‘AN AUTHORIZATION FOR NO AUTHORS’
A Playlet of the Imagination in Two Scenes


SCENE ONE

London, 1610.
The house of Lancelot ANDREWES, Bishop of Chichester.
With him is Prebendary Philip INGRAMS his amanuensis,

Attending upon the Bishop are two delegates from each of the three seats of learning, Oxford, Cambridge and London, which had been charged at the Hampton Court Conference in January 1604 with afresh translation of the Bible.

The delegates are:



ANDREWES: My friends, we are met now to consider the latest draft of our Preface, ‘The Translators to the Reader’. You will like to hear that His Majesty has graciously approved of our Epistle Dedicatory.

First, in the matter of recognition. Just as the First Act of His Majesty's Parliament made a most joyful and just Recognition of his lawful Succession, so have we inquired of you for a joyful and just Recognition of those English translators gone before us. Cambridge?
DUNTHORN: To name them, nemine contradicente.
ANDREWES: Oxford?
RICHARDS: To name them, nemine contradicente.
ANDREWES: London?
COLFE: Divided, my Lord Bishop. A willingness to acknowledge tempered by little sanguinity of success.
DUNTHORN: The very point, my Lord, discussed at high table as in chambers! It is no part of our task to anticipate objections of politics but rather to pay our debts like honest men to our creditors.
ELIOT: Posterity will not thank us for finding so little fault with works of one frail and fallible man be he never so great scholar. 'twere best we have no acknowledging.
TRUELL: Posterity, my Lord, will search us out ere long and point the finger of scorn at our conceit. Our indebtment never can be hid from diligent eyes that would light upon Master Coverdale and Master Tyndale ...
WELBY: ... and so forth and so backward, my Lord Bishop. With respect to your deep learning in the Fathers of the Church, you have well shown how the Word reached us from the Ancient Tongues. Is it so nice a matter to show how that Word hath reached us in our own?
ANDREWES: My friends, you have borne with me and with this work these many years. You cannot but know my heart which is as yours in this. And you must know my mind which is fast in this, that no names of ours shall be seen appended. This is His Majesty's desire and, yea, his command, that The Book shall stand as the Word of God, not of any man. This we have known long since. Now, if I hear you aright, you would have me speak for His Majesty's indulgence in the owning of Master Coverdale and Master Tyndale, if none other.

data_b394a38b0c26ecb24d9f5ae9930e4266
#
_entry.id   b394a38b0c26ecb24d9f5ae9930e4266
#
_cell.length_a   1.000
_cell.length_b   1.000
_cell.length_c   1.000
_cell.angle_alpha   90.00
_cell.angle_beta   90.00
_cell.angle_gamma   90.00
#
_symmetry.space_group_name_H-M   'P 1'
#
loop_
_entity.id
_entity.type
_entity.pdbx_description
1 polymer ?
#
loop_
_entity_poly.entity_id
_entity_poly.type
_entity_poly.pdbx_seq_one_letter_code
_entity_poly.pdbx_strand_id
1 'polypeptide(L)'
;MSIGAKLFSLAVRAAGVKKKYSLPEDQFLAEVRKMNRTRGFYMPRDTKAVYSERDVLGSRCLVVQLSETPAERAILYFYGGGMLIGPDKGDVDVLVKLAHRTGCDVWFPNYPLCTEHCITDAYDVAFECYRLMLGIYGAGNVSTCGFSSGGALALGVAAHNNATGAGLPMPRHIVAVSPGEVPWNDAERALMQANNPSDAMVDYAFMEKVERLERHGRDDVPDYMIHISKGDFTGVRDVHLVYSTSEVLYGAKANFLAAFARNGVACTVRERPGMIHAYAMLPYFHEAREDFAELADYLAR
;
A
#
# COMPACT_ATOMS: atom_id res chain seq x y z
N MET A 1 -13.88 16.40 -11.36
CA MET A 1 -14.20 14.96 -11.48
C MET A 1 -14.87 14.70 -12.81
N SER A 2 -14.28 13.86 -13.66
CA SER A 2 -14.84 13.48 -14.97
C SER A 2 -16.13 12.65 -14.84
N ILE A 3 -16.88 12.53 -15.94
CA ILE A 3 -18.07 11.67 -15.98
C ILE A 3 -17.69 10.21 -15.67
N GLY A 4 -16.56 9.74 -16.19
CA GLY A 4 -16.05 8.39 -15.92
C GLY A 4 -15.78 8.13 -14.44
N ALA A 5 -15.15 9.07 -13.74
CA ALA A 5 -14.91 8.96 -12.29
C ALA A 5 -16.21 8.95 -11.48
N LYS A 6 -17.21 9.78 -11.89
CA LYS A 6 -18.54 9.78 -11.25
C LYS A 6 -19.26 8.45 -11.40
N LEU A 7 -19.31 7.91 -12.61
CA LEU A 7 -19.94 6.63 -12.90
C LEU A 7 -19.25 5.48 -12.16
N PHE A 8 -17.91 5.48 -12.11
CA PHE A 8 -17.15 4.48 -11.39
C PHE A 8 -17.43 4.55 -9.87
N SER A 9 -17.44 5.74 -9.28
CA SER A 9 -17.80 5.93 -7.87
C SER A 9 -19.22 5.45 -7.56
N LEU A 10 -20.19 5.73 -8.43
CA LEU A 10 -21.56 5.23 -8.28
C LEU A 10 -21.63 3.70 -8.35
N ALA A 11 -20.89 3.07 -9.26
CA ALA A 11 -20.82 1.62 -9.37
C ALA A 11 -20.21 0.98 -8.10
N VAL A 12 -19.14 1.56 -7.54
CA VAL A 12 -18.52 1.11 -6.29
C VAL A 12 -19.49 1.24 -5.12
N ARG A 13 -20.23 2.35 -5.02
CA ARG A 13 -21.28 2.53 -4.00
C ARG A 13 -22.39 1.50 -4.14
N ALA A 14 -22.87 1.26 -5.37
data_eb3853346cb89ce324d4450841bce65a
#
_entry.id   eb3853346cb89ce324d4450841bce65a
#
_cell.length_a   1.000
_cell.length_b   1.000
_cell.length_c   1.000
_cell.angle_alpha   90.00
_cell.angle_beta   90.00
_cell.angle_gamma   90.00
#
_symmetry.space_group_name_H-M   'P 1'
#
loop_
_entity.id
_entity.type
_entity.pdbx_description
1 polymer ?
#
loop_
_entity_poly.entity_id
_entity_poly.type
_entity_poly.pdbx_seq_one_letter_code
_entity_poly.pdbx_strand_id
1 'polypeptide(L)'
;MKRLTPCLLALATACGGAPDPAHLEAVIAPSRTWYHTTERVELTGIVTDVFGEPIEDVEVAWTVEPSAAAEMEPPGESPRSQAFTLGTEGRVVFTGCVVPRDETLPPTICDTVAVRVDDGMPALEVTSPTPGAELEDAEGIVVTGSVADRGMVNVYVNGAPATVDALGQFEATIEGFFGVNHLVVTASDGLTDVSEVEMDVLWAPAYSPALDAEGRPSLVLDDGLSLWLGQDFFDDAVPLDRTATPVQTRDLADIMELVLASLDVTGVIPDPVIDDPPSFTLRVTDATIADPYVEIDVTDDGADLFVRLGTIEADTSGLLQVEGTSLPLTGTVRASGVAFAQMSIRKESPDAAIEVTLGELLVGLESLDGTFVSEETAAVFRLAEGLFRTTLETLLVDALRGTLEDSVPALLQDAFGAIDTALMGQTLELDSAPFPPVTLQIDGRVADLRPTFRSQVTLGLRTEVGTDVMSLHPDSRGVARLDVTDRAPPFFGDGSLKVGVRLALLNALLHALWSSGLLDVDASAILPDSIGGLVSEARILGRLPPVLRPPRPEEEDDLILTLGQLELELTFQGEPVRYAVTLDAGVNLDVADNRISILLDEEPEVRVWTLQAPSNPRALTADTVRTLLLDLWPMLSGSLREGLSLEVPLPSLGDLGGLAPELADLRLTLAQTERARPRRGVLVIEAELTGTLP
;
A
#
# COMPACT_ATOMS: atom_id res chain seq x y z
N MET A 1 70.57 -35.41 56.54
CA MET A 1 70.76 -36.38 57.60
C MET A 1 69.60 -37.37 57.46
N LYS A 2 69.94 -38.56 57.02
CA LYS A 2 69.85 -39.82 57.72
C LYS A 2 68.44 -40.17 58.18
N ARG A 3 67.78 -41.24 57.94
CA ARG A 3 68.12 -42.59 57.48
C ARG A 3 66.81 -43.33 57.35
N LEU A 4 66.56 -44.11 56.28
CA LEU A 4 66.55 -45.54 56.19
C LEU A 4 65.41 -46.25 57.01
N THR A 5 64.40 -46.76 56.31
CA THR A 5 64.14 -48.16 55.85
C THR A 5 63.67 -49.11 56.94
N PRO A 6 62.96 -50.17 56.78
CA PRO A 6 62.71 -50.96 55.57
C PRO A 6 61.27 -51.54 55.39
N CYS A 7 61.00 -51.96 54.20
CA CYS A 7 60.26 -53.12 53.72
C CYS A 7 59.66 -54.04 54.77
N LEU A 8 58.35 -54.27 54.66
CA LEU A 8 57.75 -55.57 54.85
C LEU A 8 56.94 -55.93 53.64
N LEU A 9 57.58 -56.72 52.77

RICHARDS: That, my Lord Bishop, we surely desire, more than the most of us who have laboured. Were a democracy brought to the setting forth our Preface, no more disputation were needed.
ANDREWES: So be it. Master Ingrams will be pleased to place before you some words of this owning I have written, with indication wherein the text I purpose they would best be found.

Our meeting shall stand adjourned the better for you to ponder them ere we meet next.

His Majesty has granted me audience this day sennight.

SCENE TWO

Hampton Court a week later. The Royal Suite wherein King JAMES and Bishop ANDREWES are closeted. George ABBOTT, the newly appointed Bishop of London, in attendance but he does not speak.
JAMES: Now, I'll trouble ye, Bishop Andrewes, to read it to me.
ANDREWES: Very well, Sire. (reading) ‘But it is high time to leave...’
JAMES: (interrupting) This road we'll come mebbe to fuller understanding. What the eye canna trust the car may warrant yet. Again, Bishop!
ANDREWES: ‘But it is high time to leave them, and to show in brief what we proposed to ourselves, and what course we held in this our perusal and survey of the Bible. Truly (good Christian reader) we never thought from the beginning, that we should need to make a new translation nor yet to make of a bad one a good one, (for then the imputation of Sixtus had been true in some sort that our people had been fed with gall of dragons instead of wine, with whey instead of milk:) but to make a good one better, or out of many good ones, one principal good one, not justly to be excepted against; that hath been our endeavour, that our mark. To that purpose there were many chosen, that were greater in other men's eyes than in their own, and that sought the truth rather than their own praise. ‘And not alone among the living, but among humble scholars there were that left no memorial than their words to us who have taken much ease and comfort thereby of their skill and pains with the Word. We would set off and indemnify our weaknesses by the genius of William Tyndale in the Pentateuch and the New Testament and of Miles Coverdale his poesy in...’
JAMES: Enoo, laddie! I'll mak ye an archbishop mebbe, but I'll no ha'yon Tyndales and Coverdales aspirin' to mannymission o' God's Word. Ye speak truly o' those twae scholars o' the glens. Truly indeed! But ye'll no put it to yon Preface. Ye Church founded by ye Queen, my coz, sha' want for persons aside ye Blessed Trinity. An' tha's ye Politics, Bishop; a league frae ye Divinity!
ANDREWES: Sire, I speak for the many chosen. Save one or two voices from London, the words I have read before Your Majesty are for all the many chosen since we living find little room to better such renderings aforetimes.
JAMES: Aye, an' ye have made of a good one a better, be it by ever so little. And see ye, ne prologues, ne commentaries, Bishop, ne namin' o' names. When none living shall subscribe, surely shall none deid.

Simon Frazer

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